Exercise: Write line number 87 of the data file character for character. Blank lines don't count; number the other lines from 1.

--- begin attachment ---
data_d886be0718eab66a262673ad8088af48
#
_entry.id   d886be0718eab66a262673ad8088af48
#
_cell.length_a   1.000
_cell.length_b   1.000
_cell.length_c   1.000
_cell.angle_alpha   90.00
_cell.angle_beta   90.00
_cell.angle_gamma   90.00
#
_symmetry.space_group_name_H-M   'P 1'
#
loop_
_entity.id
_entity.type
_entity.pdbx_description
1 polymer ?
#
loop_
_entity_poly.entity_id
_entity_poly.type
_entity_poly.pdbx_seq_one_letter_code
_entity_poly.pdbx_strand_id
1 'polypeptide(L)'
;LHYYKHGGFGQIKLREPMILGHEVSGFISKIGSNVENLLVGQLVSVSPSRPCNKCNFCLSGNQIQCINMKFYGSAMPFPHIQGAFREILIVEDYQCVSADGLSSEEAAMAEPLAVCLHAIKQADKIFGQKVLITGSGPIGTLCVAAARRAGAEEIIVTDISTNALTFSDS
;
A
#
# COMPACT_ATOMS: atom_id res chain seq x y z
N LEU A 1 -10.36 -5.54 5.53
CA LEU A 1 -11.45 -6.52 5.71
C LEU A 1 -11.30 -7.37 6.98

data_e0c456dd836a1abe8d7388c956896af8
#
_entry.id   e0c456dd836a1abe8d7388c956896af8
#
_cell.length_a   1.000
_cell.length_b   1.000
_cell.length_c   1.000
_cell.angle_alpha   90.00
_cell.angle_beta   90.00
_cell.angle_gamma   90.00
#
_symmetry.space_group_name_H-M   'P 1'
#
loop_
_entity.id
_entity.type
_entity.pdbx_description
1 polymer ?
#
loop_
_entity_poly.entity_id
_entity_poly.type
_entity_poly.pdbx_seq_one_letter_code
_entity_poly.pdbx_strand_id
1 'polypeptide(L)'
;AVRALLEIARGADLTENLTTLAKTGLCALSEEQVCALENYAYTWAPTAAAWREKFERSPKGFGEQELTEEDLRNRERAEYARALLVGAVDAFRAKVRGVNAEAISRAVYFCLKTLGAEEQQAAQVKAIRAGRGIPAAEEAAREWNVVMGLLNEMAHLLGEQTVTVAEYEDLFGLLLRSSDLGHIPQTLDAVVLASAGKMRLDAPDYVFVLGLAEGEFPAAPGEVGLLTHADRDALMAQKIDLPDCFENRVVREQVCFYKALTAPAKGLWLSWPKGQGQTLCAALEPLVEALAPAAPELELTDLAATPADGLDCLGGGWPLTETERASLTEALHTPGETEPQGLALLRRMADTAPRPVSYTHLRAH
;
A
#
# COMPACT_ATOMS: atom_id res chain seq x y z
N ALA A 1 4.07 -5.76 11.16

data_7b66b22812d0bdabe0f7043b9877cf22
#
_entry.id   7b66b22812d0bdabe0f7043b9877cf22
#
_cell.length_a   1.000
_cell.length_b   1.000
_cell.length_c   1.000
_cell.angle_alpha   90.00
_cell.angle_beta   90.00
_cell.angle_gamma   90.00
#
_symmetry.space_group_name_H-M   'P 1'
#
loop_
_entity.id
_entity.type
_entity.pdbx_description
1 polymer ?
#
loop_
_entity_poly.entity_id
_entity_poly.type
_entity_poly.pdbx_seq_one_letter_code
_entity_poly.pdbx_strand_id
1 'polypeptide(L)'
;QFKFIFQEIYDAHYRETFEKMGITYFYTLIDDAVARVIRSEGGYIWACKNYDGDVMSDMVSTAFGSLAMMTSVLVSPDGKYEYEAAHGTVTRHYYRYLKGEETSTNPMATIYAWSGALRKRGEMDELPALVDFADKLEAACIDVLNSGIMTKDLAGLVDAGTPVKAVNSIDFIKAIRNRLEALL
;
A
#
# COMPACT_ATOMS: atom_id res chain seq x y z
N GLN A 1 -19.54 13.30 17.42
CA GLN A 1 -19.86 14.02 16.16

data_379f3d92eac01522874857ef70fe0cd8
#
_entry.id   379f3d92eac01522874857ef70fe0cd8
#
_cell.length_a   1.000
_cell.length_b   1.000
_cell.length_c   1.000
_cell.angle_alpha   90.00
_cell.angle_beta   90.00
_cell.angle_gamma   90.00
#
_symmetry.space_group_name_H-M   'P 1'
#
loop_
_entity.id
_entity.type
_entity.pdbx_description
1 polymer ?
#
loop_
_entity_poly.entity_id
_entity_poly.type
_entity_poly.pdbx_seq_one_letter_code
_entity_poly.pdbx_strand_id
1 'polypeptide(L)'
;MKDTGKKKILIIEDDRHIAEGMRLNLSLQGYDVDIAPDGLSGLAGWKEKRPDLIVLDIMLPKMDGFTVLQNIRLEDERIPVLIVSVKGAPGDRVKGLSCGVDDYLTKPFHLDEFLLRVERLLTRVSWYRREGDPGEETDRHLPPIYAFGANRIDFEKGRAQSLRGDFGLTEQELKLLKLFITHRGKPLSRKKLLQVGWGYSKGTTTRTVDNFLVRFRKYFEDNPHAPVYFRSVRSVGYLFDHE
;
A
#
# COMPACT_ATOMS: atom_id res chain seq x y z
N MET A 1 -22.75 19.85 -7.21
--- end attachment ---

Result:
_entity_poly.pdbx_seq_one_letter_code